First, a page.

Home Political science British Humanitarianism and the Congo Reform Movement, 1896-1913
Finances, Auxiliaries, and Meetings
The search for money was a major preoccupation for the CRA. As Table 3.1 shows, individual donors (discussed in Chapter 4) provided over seven-eighths of its funds. This section discusses the next largest sources of funds in the context of historiographical debates regarding CRA finances.
Table 3.1 Sources of CRA Funds, 1904-13 Incorporating the London Auxiliary for 1907-08
Notes: “Collections” includes odd amounts labeled “CRA Suppt.” and “Sundry Subscriptions” but not “CRA Suppt.” in even amounts which are presumed to be anonymous single donations. “Surplus meeting proceeds” does not include London’s 1906-07 collection of ?260 in Rising Tide, 1907, 11, making a total of ?745 collected from all meetings.
Sources: Rising Tide, April 1908, 24-8; and Organ, April 1909, 181-8; June 1909, 283-92; January 1910, 483-8; May 1910, 605-8; October 1910, 657-9; May 1911, 701-4; October 1911, 743-4; August 1912, 856-60; April 1913, 974-6; July 1913, 1044.
Local auxiliaries provided the second largest funding source, 6 percent of total income. Branches were customary for humanitarian and missionary organizations. During its peak years, the Anti-Slavery Society claimed to have about 100 branches. In 1899, the APS had short-lived Liverpool and Manchester branches.
Morel embraced Guinness’s idea for CRA branches in 1904. However, none had appeared by July 1905, when Morel told supporters that new donations would help him found branches. Cadbury and Morel discussed a Birmingham branch that never materialized, partly due to the Birmingham Daily Post editor’s hostility. Morel set up the Liverpool Auxiliary as a prototype in early 1906, run by some of his friends. John Harris organized the London Auxiliary shortly thereafter, superseding Violet Simpson’s ineffectual satellite operation. Morel and Harris went to Newcastle in October 1906 to found an auxiliary to stir things up in Foreign Secretary Grey’s constituency. After this, John and Alice Harris became responsible for auxiliaries, which required extensive groundwork before they brought Morel in for the showcase meeting where an auxiliary took formal shape. Sometimes this required persistence; it took 11 months to start the Bristol Auxiliary. There are references to about two dozen auxiliaries forming in 1906-10; most survived through 1913.
The auxiliaries created demand for atrocity meetings, kept the Congo in the local press, and democratized policy-making through auxiliary representatives attending Executive Committee meetings. Nonconformist ministers were about a quarter of the 210 auxiliaries’ Committee members in 1907, and as much as two-fifths in 1909, demonstrating the strength of the religious element in the movement. However, most committee members were not ministers, and few ministers occupied leadership roles. Of the 37 representatives sent by regional branches to recorded Executive Committee meetings over the years, only 4 were ministers. Local politicians and commercial people were as numerous as ministers in the auxiliaries’ Committees, suggesting that the branches approached Morel’s ideal of an eclectic movement with strong religious, humanitarian, and commercial interests.
Kevin Grant has argued that auxiliaries and meetings were vital to the CRA’s financial health after the 1906-07 fiscal year, because contributions from auxiliaries and collections at meetings made the difference between an income of ?815 in the year ending September 1907 to ?1,720 in the year ending September 1908—a ?905 increase that he says ended CRA deficits and compared favorably with the perpetual deficits of the APS and the Anti-Slavery Society. This argument needs examination in every respect.
The numbers quoted come from the London Auxiliary’s annual reports, not the reports of the central CRA. They show that the Harrises did an excellent job creating a solid financial basis for the London Auxiliary, which covered its burgeoning expenses for meetings, literature, travel, and rent and contributed ?20 to the Bristol Auxiliary and ?500 to the central CRA.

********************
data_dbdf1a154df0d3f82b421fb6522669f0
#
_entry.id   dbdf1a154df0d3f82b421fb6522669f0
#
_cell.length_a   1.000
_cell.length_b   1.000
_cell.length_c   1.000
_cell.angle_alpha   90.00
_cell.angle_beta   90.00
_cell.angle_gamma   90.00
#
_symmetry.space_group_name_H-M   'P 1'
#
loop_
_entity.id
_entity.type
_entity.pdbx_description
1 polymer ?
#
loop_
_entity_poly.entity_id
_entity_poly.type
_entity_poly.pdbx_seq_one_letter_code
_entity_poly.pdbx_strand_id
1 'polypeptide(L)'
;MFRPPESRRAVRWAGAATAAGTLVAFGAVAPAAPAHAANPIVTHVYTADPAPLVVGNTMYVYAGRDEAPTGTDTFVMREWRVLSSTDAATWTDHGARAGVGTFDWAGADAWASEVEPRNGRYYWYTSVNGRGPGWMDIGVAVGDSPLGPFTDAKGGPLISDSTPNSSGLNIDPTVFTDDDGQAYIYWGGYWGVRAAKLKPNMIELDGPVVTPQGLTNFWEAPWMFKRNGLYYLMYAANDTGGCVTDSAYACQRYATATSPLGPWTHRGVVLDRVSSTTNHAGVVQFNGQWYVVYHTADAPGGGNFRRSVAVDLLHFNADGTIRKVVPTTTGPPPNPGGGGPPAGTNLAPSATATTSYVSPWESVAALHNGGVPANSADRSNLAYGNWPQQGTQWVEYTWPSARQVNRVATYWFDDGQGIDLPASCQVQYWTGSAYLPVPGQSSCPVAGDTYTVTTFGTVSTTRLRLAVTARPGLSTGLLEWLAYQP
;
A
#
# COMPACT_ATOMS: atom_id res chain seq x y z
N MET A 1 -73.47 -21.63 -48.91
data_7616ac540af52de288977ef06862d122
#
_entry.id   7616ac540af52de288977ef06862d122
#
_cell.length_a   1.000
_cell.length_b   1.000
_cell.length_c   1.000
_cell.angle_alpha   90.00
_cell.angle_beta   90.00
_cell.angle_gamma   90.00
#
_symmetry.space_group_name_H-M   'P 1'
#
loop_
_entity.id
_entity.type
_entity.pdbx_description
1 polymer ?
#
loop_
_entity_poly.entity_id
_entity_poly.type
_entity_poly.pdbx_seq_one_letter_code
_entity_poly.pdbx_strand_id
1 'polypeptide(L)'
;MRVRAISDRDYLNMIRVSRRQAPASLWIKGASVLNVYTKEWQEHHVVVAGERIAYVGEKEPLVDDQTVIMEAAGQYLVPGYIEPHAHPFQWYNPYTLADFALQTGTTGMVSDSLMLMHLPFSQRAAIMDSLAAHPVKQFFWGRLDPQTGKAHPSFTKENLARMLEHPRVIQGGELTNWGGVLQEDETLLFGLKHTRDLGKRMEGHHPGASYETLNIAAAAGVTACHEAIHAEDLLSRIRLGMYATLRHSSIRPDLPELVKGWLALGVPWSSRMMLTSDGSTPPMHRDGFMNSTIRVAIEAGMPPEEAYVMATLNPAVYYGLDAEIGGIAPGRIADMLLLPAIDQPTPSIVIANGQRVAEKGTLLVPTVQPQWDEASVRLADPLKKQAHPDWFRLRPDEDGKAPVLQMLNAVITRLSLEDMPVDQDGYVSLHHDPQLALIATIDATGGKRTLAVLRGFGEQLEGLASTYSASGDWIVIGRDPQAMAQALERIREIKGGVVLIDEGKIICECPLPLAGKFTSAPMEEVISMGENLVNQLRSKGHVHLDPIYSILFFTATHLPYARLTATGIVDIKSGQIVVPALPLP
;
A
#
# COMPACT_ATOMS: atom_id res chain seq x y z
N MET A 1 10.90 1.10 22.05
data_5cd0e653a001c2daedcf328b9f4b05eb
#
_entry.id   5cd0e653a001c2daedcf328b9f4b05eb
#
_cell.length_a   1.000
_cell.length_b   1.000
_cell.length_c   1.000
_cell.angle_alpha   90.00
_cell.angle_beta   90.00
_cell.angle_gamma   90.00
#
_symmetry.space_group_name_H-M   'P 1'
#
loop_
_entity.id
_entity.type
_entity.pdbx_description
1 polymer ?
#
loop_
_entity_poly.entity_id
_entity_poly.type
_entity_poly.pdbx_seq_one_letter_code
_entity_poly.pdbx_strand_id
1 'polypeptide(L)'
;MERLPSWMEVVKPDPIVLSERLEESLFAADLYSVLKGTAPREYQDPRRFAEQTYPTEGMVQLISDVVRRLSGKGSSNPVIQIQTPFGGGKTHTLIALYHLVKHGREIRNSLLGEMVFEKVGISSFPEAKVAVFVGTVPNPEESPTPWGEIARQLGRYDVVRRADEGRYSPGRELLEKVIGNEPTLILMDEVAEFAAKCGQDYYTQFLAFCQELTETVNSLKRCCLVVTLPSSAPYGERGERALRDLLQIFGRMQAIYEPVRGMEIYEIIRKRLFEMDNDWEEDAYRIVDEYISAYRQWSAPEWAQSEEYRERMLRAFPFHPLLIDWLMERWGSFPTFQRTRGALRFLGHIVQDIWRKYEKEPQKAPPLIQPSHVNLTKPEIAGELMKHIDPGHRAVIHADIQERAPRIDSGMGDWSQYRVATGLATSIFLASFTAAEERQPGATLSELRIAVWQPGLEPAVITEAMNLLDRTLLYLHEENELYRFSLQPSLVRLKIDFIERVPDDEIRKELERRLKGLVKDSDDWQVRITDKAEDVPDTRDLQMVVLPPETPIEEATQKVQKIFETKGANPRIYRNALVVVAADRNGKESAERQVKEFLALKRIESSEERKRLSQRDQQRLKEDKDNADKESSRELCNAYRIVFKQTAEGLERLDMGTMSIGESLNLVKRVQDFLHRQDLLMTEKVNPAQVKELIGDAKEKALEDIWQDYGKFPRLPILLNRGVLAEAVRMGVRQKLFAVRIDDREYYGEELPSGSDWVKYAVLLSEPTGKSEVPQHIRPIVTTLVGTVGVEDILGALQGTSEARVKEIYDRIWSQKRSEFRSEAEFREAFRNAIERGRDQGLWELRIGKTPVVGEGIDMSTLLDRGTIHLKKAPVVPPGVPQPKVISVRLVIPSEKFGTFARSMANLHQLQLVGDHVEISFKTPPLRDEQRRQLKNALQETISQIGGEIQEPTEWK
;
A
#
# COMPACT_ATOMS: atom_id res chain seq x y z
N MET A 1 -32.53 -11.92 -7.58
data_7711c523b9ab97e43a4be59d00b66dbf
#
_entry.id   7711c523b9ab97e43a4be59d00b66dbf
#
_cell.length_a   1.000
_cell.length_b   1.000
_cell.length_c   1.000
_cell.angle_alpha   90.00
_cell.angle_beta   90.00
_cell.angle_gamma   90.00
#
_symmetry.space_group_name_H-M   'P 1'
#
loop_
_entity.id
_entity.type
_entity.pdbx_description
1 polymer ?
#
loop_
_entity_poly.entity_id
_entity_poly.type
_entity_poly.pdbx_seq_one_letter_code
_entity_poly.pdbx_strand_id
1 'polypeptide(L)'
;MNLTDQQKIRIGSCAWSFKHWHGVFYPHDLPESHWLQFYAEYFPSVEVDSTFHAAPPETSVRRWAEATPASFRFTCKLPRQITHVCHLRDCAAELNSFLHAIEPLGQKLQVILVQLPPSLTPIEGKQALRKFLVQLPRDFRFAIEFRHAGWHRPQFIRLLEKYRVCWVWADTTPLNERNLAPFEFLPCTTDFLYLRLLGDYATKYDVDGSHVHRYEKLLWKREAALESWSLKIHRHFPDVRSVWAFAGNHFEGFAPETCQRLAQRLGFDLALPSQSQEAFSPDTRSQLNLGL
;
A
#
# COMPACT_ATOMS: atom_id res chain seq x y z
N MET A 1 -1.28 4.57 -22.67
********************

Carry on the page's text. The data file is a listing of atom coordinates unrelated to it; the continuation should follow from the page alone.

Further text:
For the central CRA, fiscal year 1907 income was somewhere between ?1,400-1,500. For the 1908 fiscal year the CRA’s financial statements show ?1,579 3s 5d in income. This did not represent a revolution in CRA finances. The ?1,579 included ?136 in funds from the auxiliaries founded in 1907 and ?26 collected at meetings and other special collections. This small financial contribution from the auxiliaries and meetings declined in each succeeding year. Excluding the London Auxiliary, which had a special fundraising mission, auxiliaries contributed ?672 during the CRA’s life, or 5 percent of total income. A few auxiliaries, such as Manchester and Bristol, needed subsidies despite the Finance Committee’s policy that auxiliaries be self-funding. Only 222 of the CRA’s 1,000-plus public meetings contributed more than they cost. Even ?443 in ticket sales and other donations for the massive 19 November 1909 Albert Hall demonstration left that meeting with a ?40 deficit. Collections at meetings went primarily to defray costs, and most meetings had financial shortfalls.
The big story in these numbers is that the finances of the central CRA and the London Auxiliary began to overlap in mid-1907, triggering three events: improved financial reporting as previously discussed, an attack by Morel on Harris examined below, and Morel’s move to London to merge the London Auxiliary into the central organization, covered in the next section. London was justly proud of its success in getting subscribers and in generating a ?500 contribution to the central organization in fiscal year 1908. However, to Morel’s annoyance, Harris was soliciting money from current CRA subscribers; people had sent donations to London thinking they were going to the central CRA. At least 46 of the London group’s 415 donors in fiscal year 1908 had previously been donors to the central organization. These overlap donors gave ?304 to
London. Put a different way, the central group might have collected ?304 of the ?500 that the London auxiliary contributed to the central CRA if London had not existed. Morel chastised Harris for cannibalizing the central organization’s donors, though he directed his explosion of anger inappropriately to a man who had also convinced new donors to give a further ?640, most of which paid the London Auxiliary’s expenses, including meeting shortfalls.